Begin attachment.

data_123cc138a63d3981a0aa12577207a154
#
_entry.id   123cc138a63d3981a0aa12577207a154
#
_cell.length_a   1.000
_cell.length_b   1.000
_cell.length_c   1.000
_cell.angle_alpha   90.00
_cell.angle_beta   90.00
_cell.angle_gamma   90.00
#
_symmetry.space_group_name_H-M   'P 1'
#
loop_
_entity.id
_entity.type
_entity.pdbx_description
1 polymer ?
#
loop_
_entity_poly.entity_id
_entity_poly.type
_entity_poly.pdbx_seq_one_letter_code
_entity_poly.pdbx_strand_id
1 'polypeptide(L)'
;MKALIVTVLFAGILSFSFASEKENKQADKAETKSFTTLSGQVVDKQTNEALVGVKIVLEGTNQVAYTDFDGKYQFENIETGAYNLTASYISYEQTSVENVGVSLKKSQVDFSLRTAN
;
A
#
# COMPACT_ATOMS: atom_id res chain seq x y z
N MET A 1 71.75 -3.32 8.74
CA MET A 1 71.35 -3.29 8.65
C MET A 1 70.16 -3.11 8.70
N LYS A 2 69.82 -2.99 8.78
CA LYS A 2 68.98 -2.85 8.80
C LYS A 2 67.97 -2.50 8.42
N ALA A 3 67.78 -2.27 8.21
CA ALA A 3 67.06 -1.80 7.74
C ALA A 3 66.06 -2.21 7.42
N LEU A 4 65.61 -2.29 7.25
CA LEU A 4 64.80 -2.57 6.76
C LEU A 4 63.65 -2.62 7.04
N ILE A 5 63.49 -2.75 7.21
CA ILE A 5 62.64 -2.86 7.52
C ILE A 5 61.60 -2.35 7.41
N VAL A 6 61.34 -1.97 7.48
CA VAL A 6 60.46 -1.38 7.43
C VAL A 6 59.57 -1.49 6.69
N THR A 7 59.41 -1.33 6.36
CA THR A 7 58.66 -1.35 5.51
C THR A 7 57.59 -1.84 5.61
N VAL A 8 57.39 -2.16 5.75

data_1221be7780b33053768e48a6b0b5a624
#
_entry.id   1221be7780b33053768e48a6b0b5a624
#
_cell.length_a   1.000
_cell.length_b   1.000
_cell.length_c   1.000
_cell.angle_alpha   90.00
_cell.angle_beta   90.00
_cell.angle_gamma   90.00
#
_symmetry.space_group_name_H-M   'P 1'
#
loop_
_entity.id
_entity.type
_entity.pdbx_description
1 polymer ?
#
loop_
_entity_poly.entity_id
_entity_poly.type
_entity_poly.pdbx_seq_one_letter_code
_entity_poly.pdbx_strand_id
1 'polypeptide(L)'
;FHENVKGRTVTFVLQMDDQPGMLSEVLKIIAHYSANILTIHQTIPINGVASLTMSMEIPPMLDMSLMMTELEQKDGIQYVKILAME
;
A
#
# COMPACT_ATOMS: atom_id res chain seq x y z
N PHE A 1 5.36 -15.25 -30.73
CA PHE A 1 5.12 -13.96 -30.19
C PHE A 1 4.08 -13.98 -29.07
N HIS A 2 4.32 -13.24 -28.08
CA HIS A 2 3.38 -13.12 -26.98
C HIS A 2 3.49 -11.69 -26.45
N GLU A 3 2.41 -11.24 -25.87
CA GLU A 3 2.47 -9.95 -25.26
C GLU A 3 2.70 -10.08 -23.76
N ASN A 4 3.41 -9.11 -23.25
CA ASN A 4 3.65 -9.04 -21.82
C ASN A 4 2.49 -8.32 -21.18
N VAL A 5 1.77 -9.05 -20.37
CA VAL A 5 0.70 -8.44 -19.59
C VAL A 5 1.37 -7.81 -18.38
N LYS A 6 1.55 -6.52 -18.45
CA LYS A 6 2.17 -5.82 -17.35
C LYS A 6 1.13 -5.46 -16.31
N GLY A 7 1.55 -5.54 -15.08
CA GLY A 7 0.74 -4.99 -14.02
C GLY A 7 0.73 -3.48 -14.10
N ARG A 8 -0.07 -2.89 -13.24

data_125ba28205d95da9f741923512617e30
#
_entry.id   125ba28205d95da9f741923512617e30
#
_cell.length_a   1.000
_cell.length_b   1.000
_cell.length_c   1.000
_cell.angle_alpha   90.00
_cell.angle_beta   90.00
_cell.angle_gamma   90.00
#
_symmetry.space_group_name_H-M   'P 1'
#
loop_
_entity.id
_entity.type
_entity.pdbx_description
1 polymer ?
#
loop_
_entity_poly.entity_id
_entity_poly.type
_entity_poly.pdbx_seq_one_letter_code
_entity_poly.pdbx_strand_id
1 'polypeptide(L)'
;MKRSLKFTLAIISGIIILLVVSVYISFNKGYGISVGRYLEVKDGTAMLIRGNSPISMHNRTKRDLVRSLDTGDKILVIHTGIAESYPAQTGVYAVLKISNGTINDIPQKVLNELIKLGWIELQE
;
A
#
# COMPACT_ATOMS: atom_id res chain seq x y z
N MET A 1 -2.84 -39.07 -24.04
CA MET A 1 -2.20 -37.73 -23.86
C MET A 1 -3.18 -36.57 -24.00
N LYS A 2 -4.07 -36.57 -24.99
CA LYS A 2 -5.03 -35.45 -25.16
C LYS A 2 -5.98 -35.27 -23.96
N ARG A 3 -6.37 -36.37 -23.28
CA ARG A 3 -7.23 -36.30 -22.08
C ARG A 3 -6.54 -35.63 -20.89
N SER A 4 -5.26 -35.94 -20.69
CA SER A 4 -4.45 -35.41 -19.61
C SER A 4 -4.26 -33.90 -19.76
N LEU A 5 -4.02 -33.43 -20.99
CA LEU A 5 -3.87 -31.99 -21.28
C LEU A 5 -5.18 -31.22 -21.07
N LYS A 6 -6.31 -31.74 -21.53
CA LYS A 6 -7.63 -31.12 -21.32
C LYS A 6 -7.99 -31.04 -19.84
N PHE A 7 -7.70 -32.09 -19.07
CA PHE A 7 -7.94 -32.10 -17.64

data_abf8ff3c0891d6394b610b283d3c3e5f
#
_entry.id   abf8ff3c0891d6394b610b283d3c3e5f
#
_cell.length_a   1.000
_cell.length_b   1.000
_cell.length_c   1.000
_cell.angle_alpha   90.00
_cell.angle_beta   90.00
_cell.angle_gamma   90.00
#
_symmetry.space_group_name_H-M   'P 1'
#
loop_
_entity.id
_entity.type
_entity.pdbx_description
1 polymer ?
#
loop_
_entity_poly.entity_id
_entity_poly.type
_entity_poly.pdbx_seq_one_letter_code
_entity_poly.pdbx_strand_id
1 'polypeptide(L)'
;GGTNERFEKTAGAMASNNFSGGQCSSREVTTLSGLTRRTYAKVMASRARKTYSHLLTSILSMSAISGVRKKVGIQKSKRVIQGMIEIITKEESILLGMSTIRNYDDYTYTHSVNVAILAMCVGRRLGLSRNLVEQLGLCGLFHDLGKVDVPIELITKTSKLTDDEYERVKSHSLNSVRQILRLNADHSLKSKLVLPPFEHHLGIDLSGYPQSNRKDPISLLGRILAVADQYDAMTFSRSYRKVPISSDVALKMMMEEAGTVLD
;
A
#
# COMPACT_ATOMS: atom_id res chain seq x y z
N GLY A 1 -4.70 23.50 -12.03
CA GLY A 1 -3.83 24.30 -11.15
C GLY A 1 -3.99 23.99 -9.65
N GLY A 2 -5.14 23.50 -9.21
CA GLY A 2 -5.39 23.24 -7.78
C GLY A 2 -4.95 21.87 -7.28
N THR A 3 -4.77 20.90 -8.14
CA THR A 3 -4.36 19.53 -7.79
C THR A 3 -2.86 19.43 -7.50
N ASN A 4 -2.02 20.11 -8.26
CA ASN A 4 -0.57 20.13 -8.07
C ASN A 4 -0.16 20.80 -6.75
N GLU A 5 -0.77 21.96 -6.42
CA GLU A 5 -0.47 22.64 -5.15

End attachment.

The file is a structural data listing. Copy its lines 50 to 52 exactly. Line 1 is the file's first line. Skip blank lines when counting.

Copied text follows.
CA THR A 7 58.66 -1.35 5.51
C THR A 7 57.59 -1.84 5.61
N VAL A 8 57.39 -2.16 5.75